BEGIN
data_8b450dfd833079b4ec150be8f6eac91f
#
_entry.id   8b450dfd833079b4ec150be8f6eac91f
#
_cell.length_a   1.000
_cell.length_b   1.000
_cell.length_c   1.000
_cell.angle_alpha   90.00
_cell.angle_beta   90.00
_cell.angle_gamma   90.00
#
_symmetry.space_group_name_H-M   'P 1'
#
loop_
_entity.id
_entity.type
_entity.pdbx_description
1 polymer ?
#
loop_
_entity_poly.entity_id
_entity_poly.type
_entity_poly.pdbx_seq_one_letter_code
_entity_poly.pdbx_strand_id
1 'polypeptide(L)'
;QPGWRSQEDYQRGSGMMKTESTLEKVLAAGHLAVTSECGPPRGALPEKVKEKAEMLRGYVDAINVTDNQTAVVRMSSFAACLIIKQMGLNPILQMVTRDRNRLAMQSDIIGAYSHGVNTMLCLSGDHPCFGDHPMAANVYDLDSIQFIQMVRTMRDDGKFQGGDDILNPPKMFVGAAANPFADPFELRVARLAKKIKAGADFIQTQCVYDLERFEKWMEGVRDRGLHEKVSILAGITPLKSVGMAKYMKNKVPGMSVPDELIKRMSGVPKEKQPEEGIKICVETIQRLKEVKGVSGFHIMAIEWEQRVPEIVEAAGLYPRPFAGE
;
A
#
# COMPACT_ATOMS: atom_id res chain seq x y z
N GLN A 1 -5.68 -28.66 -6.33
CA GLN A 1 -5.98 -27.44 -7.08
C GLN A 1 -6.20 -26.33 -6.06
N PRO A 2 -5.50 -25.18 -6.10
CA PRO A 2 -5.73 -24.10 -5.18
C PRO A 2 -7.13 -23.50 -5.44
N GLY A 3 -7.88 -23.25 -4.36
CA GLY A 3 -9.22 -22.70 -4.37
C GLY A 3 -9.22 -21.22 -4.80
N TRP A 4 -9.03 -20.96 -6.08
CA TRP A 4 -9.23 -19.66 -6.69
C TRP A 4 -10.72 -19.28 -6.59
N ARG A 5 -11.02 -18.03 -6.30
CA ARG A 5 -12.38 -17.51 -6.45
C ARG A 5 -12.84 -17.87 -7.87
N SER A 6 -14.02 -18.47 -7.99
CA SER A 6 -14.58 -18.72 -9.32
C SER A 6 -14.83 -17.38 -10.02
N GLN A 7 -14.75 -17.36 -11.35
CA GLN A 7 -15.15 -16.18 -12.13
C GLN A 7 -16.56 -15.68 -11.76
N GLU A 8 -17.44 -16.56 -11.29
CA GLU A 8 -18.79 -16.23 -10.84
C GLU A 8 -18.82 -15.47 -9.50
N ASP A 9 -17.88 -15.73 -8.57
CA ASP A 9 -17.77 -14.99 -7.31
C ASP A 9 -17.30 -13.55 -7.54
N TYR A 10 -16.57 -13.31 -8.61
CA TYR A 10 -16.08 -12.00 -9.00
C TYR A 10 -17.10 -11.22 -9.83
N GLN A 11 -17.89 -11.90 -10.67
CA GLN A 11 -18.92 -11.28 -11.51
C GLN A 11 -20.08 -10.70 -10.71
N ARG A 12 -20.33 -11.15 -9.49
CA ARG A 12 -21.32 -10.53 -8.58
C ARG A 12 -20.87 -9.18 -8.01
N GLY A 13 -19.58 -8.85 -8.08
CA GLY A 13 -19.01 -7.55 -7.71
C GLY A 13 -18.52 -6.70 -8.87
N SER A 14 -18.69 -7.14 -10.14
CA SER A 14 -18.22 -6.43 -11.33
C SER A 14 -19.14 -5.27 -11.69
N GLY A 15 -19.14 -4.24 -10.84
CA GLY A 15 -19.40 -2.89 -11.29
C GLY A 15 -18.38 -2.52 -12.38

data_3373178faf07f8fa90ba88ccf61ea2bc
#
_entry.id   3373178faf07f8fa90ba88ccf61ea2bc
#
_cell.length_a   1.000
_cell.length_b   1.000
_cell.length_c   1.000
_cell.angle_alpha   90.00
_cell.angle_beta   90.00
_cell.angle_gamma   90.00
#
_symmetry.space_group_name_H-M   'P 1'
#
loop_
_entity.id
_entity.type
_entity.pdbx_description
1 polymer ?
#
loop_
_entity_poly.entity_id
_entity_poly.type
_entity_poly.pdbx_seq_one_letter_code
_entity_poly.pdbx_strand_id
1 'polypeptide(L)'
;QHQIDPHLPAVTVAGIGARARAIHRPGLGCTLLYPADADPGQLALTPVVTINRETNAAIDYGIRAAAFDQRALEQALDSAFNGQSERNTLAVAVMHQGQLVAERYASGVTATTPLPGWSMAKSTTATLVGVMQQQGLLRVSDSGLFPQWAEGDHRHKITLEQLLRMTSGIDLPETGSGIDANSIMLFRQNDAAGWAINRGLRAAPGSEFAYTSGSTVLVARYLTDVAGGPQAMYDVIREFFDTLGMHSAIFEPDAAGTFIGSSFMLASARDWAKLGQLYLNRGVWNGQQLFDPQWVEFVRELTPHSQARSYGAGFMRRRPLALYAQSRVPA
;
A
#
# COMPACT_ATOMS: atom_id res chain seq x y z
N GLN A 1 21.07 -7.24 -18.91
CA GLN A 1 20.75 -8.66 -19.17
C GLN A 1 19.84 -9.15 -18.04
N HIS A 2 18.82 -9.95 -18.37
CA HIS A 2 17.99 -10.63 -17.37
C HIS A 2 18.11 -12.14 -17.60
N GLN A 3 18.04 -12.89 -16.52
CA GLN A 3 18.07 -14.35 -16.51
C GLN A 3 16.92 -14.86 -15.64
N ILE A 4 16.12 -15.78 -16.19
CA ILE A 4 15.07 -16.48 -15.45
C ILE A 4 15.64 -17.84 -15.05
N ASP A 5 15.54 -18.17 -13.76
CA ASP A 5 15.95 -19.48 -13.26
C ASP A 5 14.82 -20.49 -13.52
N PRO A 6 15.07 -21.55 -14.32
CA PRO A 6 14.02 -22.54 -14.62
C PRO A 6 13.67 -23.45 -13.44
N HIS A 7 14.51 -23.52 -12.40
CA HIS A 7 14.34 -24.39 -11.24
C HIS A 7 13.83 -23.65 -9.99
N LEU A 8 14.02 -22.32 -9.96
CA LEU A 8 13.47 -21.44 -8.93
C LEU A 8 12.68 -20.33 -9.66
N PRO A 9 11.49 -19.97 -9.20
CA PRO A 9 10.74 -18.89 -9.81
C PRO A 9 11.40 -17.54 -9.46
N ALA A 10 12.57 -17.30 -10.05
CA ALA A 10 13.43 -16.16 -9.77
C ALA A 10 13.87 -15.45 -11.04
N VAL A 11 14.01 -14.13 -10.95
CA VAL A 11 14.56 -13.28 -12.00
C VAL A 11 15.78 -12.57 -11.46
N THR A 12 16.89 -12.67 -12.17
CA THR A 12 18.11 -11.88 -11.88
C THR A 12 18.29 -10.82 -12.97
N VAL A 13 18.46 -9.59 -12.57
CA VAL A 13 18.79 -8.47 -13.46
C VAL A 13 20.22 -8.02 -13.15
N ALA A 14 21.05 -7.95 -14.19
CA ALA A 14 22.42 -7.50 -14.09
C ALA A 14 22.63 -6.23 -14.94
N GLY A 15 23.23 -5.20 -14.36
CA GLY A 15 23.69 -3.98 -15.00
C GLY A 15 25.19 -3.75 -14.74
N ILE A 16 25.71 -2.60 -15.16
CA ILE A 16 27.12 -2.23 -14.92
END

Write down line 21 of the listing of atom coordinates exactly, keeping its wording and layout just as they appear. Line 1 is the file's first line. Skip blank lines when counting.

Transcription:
_entity_poly.entity_id